Edit: Ah, never mind. I think you're talking about scifi "simulations" in virtual reality or something. I'm talking about scientific models on supercomputers.
  • Wallows
    8.7k
    Ah, never mind. I think you're talking about scifi "simulations" in virtual reality or something. I'm talking about scientific models on supercomputers.Ying

    Yeah. What's wrong with that sort of thinking this issue through?
  • Ying
    223
    Yeah. What's wrong with that sort of thinking this issue through?Posty McPostface

    Nothing. I'm merely noting that we are talking about different issues.
  • Wallows
    8.7k
    Nothing. I'm merely noting that we are talking about different issues.Ying

    Yeah, if a sufficiently enough complex computer were to come about, then I'm not aware of any laws of physics prohibiting a simulation of reality that is sufficiently complex enough from occurring.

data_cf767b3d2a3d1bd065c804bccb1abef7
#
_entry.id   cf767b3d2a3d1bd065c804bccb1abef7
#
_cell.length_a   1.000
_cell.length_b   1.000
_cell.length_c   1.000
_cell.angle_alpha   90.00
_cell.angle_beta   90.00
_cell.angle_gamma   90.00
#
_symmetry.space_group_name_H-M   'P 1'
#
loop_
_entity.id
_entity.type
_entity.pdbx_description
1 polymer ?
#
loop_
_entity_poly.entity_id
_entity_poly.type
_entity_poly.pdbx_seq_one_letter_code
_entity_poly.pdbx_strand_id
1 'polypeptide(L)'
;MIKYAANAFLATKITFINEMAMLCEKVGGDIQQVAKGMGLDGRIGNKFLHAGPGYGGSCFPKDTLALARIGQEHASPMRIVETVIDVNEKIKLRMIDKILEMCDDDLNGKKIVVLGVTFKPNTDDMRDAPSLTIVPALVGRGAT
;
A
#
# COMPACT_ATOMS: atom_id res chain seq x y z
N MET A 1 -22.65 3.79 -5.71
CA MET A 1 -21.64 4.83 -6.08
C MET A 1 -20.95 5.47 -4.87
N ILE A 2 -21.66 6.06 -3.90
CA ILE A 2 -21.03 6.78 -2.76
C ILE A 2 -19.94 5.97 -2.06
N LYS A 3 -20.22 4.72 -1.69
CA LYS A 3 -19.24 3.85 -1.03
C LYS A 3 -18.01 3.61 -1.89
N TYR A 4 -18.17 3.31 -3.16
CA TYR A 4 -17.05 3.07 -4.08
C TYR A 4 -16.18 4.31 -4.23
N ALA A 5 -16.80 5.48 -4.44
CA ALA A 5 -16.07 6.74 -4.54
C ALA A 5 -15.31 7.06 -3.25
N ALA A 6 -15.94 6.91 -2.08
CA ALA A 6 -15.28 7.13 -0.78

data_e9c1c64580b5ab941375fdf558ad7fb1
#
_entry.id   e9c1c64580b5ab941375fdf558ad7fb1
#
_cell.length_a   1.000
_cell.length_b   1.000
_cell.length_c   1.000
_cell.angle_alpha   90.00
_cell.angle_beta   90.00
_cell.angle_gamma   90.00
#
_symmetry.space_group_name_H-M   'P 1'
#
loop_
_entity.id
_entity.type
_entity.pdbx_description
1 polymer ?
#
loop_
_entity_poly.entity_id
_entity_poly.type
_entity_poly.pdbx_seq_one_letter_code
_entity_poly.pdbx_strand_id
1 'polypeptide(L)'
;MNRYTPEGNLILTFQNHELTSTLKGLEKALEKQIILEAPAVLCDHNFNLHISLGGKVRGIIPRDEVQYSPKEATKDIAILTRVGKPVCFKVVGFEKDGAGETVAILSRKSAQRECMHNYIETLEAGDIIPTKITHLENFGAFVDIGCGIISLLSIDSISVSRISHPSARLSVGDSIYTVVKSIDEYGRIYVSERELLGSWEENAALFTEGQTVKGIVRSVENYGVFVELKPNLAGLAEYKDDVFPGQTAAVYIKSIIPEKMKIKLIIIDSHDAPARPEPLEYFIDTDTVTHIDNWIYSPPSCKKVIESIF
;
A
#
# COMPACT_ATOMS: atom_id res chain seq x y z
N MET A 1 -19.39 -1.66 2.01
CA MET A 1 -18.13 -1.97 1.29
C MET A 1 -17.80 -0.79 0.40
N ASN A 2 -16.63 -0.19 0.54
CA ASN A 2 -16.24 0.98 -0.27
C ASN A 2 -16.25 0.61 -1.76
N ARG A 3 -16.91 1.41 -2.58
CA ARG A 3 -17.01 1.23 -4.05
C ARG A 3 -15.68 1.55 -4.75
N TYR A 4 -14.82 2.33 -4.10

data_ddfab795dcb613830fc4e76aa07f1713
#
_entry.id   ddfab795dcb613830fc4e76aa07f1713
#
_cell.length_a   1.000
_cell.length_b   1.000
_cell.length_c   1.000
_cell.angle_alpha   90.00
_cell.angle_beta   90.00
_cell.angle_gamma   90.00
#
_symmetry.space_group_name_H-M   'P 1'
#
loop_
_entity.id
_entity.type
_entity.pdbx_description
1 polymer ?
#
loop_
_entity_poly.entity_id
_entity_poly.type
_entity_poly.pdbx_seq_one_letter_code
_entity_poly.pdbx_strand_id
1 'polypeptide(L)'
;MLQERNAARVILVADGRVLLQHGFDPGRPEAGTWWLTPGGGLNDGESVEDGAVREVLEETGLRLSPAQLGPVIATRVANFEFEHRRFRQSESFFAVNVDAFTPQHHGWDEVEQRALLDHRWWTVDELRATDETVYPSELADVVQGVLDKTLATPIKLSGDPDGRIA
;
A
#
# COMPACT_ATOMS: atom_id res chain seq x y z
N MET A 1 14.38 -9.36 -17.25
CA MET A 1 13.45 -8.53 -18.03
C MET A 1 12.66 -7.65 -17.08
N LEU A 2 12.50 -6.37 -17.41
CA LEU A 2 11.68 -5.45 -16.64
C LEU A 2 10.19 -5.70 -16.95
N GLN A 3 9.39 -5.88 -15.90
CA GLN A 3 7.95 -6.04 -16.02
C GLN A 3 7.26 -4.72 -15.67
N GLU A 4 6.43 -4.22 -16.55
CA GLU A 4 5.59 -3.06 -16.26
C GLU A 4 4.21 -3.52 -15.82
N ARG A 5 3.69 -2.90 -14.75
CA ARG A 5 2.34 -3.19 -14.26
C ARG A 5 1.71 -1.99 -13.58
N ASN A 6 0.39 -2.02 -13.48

• Ying
    223
    Yeah, if a sufficiently enough complex computer were to come about, then I'm not aware of any laws of physics prohibiting a simulation of reality that is sufficiently complex enough from occurring.Posty McPostface

    Right. A scifi computer could run a scifi simulation. But even a matrioshka brain would require tons of ecc memory (or it's scifi equivalent) to counteract all the interference... :)

    https://en.wikipedia.org/wiki/Matrioshka_brain
    https://en.wikipedia.org/wiki/ECC_memory
  • Nort Fragrant
    25
    Computations are bound by rules; thus, random anomalies cannot occur. The weather is predictable for millennia ahead. We just don't have all the information or computer power yet to give the correct answer.
    Deceiving VR will and or has already got a hold on us!
    How do we know this has not already happened, we may well be in the future we are afraid of!